Why fly United?

The other day, a friend was asking about our upcoming trip to the UK. She had flown BOS-LHR and SFO-BOS, and was puzzled why the flight time for SFO-LHR was so much less than the sum of those two flights. She was introduced to the concept of “great circle” routes, and the fact that the the great circle from SFO is 5,367 miles, and takes you up over northern Canada, while SFO-BOS-LHR is more than 600 miles longer, at 5,969 miles.
Imagine our chagrin last Monday, when UA 930 from SFO to LHR flew almost straight to BOS, and then took a southerly track to LHR, making landfall at the SW tip of Ireland. Total distance flown was 6,050 miles, and we were still 20 minutes early. (And would have been even earlier except for the now-routine hold at Ockham before descending to LHR.) The reason: tail winds of up to 170 MPH, giving us some of the highest ground speeds I’ve ever experienced.
But enough of the good stuff. I want to consider United. Specifically, why the hell would anyone want to fly United?
First, the good points.

  • Economy Plus. Legroom is (almost) everything.
  • Star Alliance is still the best of the alliances to accumulate frequent flier miles.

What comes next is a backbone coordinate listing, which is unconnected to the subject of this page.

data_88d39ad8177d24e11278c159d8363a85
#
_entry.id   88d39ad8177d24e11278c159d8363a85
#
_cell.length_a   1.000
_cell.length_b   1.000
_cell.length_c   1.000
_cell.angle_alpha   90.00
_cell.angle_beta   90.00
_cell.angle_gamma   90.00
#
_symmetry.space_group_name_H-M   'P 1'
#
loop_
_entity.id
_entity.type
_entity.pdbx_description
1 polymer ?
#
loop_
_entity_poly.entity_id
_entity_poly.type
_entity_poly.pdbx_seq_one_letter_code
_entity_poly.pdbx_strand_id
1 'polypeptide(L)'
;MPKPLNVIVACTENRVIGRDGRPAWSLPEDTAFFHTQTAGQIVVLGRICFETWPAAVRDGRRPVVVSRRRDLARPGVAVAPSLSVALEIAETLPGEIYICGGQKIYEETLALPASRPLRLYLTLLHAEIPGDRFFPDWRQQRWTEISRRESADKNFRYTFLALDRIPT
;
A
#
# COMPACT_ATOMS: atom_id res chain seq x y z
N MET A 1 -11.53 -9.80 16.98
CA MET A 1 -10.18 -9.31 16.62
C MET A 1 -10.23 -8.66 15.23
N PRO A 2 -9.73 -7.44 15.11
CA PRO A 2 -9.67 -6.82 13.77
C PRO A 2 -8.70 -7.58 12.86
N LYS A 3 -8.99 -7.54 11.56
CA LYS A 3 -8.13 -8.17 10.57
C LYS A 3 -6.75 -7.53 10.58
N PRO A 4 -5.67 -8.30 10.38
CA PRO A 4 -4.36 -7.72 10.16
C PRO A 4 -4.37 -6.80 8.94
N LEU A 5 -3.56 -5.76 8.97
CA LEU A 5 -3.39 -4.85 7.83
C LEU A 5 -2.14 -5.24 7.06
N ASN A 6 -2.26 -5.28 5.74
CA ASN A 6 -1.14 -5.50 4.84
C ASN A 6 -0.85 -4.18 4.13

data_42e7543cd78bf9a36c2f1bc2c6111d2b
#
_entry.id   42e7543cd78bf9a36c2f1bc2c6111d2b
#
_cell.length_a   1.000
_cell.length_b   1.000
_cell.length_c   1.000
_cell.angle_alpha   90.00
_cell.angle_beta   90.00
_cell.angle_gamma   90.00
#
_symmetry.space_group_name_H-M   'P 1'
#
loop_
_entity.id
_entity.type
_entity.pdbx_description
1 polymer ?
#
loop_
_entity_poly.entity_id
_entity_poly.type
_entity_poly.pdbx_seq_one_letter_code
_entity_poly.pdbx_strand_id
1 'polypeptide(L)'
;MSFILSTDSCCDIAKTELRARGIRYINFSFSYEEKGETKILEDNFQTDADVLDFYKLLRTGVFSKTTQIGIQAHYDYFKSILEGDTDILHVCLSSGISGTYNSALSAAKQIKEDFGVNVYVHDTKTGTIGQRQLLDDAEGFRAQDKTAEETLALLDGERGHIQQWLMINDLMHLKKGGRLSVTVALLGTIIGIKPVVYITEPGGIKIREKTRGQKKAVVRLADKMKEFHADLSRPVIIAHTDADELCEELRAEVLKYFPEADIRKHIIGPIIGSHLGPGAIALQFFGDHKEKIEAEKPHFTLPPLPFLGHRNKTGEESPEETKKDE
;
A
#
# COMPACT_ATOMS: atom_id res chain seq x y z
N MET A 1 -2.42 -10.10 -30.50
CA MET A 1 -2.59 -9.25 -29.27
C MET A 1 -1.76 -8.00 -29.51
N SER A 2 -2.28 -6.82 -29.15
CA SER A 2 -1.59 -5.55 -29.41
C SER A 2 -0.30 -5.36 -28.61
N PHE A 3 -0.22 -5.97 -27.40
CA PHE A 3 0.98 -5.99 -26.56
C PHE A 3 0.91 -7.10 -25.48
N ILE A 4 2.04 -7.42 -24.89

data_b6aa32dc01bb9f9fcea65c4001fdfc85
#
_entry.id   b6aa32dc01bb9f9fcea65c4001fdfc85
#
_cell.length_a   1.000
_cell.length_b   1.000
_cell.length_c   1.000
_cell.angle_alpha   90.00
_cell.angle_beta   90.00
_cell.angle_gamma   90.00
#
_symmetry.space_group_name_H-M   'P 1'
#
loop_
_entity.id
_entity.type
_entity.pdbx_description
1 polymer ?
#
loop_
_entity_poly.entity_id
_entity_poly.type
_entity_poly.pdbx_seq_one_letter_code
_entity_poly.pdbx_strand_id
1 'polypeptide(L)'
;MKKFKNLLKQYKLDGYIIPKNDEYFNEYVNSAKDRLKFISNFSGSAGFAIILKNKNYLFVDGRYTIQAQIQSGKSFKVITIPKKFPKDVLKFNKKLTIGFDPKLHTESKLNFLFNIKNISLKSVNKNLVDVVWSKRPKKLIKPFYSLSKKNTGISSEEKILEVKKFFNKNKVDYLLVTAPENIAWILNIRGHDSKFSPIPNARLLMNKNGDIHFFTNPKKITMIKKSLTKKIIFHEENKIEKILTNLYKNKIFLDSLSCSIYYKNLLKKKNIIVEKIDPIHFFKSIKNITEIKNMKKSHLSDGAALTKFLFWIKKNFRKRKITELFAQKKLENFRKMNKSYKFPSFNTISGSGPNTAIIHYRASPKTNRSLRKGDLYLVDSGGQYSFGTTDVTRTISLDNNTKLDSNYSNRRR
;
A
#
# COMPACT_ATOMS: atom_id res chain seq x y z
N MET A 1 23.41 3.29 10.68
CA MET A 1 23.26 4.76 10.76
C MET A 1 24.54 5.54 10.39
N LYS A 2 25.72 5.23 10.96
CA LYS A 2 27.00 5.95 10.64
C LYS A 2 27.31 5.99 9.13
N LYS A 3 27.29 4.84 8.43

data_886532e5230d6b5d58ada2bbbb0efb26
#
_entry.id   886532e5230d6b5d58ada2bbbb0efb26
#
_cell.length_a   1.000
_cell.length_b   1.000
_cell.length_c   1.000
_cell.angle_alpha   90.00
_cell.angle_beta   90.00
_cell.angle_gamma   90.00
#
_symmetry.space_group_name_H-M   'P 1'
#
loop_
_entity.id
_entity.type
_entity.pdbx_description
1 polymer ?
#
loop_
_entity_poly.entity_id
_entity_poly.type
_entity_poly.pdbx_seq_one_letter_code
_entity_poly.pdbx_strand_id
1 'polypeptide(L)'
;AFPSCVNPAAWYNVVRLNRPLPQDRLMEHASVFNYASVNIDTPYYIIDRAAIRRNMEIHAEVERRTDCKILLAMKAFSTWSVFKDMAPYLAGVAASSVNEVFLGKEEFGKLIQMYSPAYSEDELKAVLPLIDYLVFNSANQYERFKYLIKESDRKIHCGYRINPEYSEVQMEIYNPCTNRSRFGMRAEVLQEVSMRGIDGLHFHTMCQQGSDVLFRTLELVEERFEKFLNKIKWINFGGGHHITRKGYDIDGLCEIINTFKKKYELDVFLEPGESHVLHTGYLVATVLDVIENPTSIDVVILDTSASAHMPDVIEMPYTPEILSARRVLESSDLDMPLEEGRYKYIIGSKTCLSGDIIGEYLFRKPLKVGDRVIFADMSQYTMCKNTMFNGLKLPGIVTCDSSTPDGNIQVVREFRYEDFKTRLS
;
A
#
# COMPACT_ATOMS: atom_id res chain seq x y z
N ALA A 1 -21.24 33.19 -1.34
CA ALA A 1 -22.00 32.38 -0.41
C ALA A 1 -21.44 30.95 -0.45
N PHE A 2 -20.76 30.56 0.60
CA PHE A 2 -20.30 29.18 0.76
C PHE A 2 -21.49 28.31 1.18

• Channel 9. Crack cocaine for the ATC junky.

But do these plusses really make up for all of the minuses?

  • Price. Internationally, UA is rarely the cheapest option. On SFO-HKG, everyone undercuts them.
  • IFE. The 777 we flew on had tiny seat-back screens that were invisible when the seat in front was reclined, but since there were only a handle of uninteresting video channels this was no great loss. Video on demand? Hah! And some of the long-haul fleet still have 80s-vintage overhead TV monitors.
  • Food service. On our flight they advertised dinner and breakfast. With a 7pm departure, we figured (correctly) that the meal service wouldn’t begin before 8:15, so we ate before boarding and skipped dinner. “Breakfast” was a small, dried-up ham-and-cheese roll wrapped in aluminium foil and a sickly-sweet yoghurt. No tray. Juice and coffee, but no time for refills.
  • Beverages? If you want alcohol, that will be $6. Only in America…
  • Seats? Well, United hasn’t adopted the “shell seating” torture device that CX is now using, but in other respects the seats are pretty bad. They feel, well, worn out.
  • Attentive flight attendants? Not on this flight. Unprofessional, sloppy, clumsy, inattentive… and hardly any offers of drinking water, even though the humidity was set really low.
  • The Red Carpet Club? OK, the SFO International RCC isn’t bad, as RCCs go, but it still doesn’t measure up to the HKG RCC or any of Air Canada’s Maple Leaf lounges.

It’s interesting to note that on the Transpacific routes the United service is quite a bit better. They now have hot breakfast, free booze, decent lounges, and cabin crew who actually pay attention. IFE? Well, that requires investment. But why does the Transatlantic customer get shafted? Complaints (or lack thereof) from code-share partners, perhaps? Who knows….
So why do I continue to abuse myself? Is it really all about Channel 9?